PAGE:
Is environmental change poised to thrust us into new worlds? NPR writes:
Nathaniel Rich’s Odds Against Tomorrow is the latest in what seems to be an emerging literary genre. Over the past decade, more and more writers have begun to set their novels and short stories in worlds, not unlike our own, where the Earth’s systems are noticeably off-kilter. The genre has come to be called climate fiction — “cli-fi,” for short.
“I think we need a new type of novel to address a new type of reality,” says Rich, “which is that we’re headed toward something terrifying and large and transformative. And it’s the novelist’s job to try to understand, what is that doing to us?” As far as Rich is concerned, climate change itself is a foregone conclusion. The story — the suspense, the romance — is in how we deal with it.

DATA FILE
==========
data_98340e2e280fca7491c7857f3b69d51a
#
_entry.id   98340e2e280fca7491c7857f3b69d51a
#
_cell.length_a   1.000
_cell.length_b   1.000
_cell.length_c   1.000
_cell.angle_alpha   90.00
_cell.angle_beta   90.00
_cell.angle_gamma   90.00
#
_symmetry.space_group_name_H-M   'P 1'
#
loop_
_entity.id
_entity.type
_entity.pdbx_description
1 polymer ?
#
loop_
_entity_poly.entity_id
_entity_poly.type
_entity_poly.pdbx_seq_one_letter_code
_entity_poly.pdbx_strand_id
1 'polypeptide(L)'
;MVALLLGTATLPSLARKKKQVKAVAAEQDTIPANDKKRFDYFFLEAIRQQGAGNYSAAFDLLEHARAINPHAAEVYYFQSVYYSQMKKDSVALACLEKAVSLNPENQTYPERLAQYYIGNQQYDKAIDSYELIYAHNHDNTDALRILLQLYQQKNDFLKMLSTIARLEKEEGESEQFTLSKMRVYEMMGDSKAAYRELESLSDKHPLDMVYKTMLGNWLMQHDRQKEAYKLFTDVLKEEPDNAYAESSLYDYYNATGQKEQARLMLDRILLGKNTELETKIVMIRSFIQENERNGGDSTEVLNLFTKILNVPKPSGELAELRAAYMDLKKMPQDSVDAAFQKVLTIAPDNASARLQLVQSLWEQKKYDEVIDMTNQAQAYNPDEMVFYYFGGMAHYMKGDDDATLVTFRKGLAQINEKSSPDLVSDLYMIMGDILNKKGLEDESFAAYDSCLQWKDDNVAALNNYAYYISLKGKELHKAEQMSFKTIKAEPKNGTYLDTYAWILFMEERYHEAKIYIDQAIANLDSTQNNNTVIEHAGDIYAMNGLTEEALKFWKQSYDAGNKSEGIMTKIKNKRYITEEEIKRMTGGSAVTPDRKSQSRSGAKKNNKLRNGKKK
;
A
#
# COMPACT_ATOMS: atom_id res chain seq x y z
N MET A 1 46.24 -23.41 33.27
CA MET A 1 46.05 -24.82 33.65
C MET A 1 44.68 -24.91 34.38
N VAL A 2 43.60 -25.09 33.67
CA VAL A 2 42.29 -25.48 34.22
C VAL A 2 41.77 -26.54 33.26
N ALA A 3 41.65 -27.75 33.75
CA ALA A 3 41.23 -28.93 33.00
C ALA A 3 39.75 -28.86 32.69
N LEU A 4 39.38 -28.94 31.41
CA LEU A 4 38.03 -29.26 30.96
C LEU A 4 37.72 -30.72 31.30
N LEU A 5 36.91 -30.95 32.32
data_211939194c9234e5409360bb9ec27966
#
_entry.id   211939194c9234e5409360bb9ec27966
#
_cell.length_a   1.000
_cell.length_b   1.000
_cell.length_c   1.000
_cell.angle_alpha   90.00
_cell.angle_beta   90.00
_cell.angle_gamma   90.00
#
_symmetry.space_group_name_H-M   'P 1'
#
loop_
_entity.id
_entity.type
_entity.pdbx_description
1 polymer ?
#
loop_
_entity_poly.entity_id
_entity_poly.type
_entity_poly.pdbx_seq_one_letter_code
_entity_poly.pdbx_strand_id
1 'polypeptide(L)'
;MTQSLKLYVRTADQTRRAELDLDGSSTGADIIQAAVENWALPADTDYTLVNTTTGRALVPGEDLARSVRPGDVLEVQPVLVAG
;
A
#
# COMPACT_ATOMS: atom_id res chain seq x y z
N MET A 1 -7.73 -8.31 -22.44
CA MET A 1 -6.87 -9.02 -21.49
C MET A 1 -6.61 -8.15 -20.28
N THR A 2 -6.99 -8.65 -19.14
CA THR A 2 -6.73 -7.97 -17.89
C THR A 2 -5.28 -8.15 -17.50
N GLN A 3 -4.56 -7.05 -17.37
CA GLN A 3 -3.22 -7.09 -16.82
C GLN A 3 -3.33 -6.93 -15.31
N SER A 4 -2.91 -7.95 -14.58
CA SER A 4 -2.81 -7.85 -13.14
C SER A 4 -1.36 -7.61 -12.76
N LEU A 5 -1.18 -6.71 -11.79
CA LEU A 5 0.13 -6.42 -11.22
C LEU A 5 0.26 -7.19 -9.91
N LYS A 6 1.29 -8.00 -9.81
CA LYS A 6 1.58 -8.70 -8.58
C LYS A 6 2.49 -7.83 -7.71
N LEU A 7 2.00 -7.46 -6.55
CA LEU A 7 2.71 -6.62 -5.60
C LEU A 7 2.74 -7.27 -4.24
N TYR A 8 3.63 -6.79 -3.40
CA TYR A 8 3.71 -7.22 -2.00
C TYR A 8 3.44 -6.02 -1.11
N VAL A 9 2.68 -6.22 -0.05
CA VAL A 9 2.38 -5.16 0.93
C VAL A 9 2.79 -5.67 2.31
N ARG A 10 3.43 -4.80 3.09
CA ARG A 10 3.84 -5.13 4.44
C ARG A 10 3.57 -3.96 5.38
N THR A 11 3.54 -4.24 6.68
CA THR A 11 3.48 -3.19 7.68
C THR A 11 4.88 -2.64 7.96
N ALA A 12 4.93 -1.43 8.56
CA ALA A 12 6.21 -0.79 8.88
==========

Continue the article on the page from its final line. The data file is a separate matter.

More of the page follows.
Of course, science fiction with an environmental bent has been around since the 1960s (think J.G. Ballard’s The Drowned World). But while sci-fi usually takes place in a dystopian future, cli-fi happens in a dystopian present.
Judith Curry, professor and chair of Georgia Institute of Technology’s School of Earth and Atmospheric Sciences, began assembling a list of cli-fi stories a few months ago. She says she first saw a renewed interest in climate change fiction with Michael Crichton’s 2004 novel, State of Fear, which is about ecoterrorists. Then came such books as Solar by Ian McEwan and Flight Behavior by Barbara Kingsolver.